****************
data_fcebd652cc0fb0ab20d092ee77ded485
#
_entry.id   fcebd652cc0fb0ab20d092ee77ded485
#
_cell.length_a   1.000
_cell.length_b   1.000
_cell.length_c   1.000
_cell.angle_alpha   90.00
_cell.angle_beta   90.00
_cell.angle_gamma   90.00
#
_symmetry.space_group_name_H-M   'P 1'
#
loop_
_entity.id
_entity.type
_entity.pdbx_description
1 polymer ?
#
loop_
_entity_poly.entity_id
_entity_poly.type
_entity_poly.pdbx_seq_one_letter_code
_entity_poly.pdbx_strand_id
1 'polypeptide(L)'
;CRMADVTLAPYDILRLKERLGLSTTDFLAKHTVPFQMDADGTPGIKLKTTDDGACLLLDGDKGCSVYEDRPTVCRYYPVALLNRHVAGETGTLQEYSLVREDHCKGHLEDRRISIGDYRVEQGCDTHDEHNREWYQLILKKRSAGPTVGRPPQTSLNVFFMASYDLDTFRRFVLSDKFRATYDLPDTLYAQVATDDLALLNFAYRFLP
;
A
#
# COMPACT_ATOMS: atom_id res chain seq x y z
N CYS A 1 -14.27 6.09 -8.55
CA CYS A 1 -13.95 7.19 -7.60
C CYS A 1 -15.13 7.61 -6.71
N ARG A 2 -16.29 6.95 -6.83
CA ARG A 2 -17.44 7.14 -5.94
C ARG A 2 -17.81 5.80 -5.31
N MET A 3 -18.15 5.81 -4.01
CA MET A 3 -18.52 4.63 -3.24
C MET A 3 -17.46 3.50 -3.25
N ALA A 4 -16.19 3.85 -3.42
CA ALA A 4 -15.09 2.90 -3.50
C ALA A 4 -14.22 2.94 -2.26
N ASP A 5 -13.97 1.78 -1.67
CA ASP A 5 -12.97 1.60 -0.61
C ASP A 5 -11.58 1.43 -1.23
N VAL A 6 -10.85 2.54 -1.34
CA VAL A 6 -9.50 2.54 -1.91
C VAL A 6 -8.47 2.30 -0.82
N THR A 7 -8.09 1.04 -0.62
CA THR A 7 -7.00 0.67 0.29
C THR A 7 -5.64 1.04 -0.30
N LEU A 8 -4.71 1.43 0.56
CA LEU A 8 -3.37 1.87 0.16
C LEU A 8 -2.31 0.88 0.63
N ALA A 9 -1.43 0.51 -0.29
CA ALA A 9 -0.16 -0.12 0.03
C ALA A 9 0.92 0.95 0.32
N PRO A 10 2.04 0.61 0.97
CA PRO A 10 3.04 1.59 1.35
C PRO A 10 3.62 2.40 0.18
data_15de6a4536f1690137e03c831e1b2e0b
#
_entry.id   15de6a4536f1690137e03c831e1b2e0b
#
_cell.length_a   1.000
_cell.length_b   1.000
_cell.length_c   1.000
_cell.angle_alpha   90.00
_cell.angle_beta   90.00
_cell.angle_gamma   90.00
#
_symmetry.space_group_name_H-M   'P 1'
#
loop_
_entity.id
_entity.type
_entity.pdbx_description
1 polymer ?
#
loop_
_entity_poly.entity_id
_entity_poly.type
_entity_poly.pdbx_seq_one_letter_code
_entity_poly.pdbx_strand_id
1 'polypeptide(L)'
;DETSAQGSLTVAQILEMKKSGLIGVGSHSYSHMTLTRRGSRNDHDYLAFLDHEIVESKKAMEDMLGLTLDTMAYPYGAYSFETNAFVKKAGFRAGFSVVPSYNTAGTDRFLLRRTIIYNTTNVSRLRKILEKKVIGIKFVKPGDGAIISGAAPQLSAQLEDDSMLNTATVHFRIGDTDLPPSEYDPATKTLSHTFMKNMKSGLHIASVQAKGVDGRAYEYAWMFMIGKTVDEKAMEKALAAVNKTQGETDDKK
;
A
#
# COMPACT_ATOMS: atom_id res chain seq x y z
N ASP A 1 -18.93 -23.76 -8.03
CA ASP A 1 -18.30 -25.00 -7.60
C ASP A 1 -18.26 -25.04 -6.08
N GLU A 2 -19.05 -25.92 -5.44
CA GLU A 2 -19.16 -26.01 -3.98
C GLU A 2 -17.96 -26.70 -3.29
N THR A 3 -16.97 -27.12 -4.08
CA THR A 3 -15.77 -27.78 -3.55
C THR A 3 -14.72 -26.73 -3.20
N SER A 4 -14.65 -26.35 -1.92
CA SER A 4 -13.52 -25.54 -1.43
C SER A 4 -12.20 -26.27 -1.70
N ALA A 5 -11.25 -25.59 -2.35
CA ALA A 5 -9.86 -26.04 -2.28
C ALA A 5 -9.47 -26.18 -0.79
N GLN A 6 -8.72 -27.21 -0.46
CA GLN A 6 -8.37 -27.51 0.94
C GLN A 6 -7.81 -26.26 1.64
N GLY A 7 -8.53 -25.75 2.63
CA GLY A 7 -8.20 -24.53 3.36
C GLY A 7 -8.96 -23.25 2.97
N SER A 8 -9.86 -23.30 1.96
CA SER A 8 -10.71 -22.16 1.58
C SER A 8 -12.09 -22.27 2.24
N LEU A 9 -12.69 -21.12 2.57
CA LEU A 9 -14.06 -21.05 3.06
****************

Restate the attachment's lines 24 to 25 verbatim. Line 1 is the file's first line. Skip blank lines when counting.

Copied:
_entity_poly.pdbx_strand_id
1 'polypeptide(L)'